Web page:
The purpose of this website is to pass along information to unsuspecting pet owners that I've uncovered while doing research on Lisa Schreiber and her business, Wagtime LLC. More importantly, I hope to encourage DC city officials to enact regulations ensuring the safety of pets in commercial daycares throughout the District of Columbia.

A quick summary of my experience: in April of 2007, I stumbled upon Wagtime while purchasing some toys for my beagle, Wyatt. After speaking with Lisa and Ofer Kahl (her business partner), I felt like it was a good place to bring my dog. I read some online client reviews, and, while there were only a few, all indicated good things about Wagtime. Lisa and Ofer are nice people and you can sense they love the dogs, so I felt like it would be safe.

Wyatt did well there since April and I was never aware of any problems. As you can read in “my story” to the right, later problems became apparent. To complicate things, Lisa and Ofer refused to acknowledge any problem with dogs chewing collars off of other dogs. In fact, they both passed it off as normal. Fortunately, I was able to speak to a few employees who agreed that it should not have happened.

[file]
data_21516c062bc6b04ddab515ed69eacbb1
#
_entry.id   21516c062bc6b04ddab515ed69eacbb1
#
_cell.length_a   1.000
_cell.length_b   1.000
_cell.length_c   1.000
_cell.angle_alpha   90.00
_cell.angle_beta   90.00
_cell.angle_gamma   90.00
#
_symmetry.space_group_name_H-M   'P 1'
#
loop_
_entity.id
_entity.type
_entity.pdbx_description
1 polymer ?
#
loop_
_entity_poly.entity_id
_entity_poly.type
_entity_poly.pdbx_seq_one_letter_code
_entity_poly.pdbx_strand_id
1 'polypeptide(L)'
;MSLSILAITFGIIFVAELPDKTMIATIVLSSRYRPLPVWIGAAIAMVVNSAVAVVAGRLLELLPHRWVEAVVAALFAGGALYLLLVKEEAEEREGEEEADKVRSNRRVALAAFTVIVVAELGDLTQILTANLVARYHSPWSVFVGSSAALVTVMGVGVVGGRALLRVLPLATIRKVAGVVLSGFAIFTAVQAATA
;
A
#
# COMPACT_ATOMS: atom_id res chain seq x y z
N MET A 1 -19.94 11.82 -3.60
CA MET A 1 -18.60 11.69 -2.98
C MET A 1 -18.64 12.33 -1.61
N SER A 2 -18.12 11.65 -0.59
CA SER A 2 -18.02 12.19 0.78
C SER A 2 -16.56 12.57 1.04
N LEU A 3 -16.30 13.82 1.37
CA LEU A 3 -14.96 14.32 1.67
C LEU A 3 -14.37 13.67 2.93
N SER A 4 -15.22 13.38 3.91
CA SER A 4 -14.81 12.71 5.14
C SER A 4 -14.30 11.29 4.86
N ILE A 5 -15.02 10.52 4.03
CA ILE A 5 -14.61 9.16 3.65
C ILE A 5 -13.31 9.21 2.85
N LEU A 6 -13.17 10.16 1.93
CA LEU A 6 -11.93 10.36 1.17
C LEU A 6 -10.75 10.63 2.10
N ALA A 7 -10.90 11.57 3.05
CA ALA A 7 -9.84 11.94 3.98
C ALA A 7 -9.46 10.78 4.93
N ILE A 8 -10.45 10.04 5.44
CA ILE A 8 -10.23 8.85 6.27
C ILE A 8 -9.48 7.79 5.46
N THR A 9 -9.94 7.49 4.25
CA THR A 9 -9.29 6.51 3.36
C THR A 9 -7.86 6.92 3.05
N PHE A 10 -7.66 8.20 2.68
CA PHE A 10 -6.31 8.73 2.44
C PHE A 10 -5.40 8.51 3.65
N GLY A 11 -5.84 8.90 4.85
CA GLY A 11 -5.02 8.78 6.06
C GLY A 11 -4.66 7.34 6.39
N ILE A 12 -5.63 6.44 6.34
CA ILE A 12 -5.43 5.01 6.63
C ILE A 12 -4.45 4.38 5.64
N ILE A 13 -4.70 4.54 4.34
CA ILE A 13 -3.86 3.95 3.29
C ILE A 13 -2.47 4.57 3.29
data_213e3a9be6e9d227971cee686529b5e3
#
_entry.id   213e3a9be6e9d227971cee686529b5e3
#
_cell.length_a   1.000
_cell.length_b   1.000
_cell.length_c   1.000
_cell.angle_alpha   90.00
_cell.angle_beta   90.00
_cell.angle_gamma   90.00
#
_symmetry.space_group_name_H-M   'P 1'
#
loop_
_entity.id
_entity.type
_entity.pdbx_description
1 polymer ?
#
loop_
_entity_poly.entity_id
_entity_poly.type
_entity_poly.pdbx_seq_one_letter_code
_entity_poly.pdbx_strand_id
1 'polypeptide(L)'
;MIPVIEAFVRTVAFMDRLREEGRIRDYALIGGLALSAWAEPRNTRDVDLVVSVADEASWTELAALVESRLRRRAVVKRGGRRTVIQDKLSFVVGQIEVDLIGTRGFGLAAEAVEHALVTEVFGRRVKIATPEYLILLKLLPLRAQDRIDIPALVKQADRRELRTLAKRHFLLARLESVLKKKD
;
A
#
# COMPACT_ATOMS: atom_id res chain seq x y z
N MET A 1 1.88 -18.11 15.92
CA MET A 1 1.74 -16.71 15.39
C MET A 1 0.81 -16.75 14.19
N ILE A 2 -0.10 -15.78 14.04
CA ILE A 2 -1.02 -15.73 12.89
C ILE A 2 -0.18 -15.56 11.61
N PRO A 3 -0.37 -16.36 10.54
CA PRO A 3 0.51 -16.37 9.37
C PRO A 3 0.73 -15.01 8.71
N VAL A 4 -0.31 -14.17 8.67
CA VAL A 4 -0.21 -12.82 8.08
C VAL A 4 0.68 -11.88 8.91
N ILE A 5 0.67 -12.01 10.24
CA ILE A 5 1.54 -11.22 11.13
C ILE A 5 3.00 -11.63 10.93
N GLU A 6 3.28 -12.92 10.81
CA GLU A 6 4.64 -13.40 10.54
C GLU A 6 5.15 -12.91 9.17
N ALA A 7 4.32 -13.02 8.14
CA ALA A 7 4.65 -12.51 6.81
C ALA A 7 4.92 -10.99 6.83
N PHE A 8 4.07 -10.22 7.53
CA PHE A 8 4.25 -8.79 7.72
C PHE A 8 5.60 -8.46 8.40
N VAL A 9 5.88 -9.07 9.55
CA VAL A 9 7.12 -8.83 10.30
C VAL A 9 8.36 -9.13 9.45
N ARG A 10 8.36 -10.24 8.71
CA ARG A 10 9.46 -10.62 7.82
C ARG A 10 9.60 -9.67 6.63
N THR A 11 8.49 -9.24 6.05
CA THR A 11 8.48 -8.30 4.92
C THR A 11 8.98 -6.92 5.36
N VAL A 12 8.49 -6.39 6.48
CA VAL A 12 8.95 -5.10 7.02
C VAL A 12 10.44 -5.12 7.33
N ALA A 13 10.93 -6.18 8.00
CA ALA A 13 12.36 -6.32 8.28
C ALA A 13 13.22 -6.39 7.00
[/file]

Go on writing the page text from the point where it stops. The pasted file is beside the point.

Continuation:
I decided to report my experience to the District agency that would regulate this type of business or even the Humane Society, as my dog could have seriously been injured. While people at these places will listen and understand the problem, there is nothing that can be done about it. I learned that DC has very archaic animal laws that allow for businesses such as Wagtime to get away with a lot and no repercussions for their negligence.

This forum is about fostering change. Together, in numbers, we can speak to our Councilmembers, their staff and other officials in the District to let them know that our beloved animals deserve to go to a place that has to follow certain guidelines and cannot allow dogs to face injuries or abuse by other dogs.

Councilmember Jack Evans (202)724-8058
Councilmember Jim Graham (202)724-8181
Councilmember Carol Schwarz (202)724-8105
Councilmember Mary Cheh (202)724-8062
Councilmember Vincent Gray (202)724-8032
Peggy Keller, Washington DC Department of Health (202)535-2188

Council of the District of Columbia
1350 Pennsylvania Avenue, N.W.
Washington, D.C. 20004

Please feel free to e-mail me any questions, similar experiences, or ideas that you may have to bring about change. If you'd like to join my e-mail list for bi-weekly updates on progress, please let me know.

free counter

Tuesday, August 7, 2007

False Advertising

On Wagtime's website, it claims that Ofer and Lisa are committed to their human and pet clients and guarantee quality care and owner peace of mind, in one way through their webcam located at www.wagtimepetspa.com. The website which they refer visitors to does not include any link to a webcam.

Sunday, August 5, 2007

RACINE v. WAGTIME LLC (Superior Court of the District of Columbia Civil Division)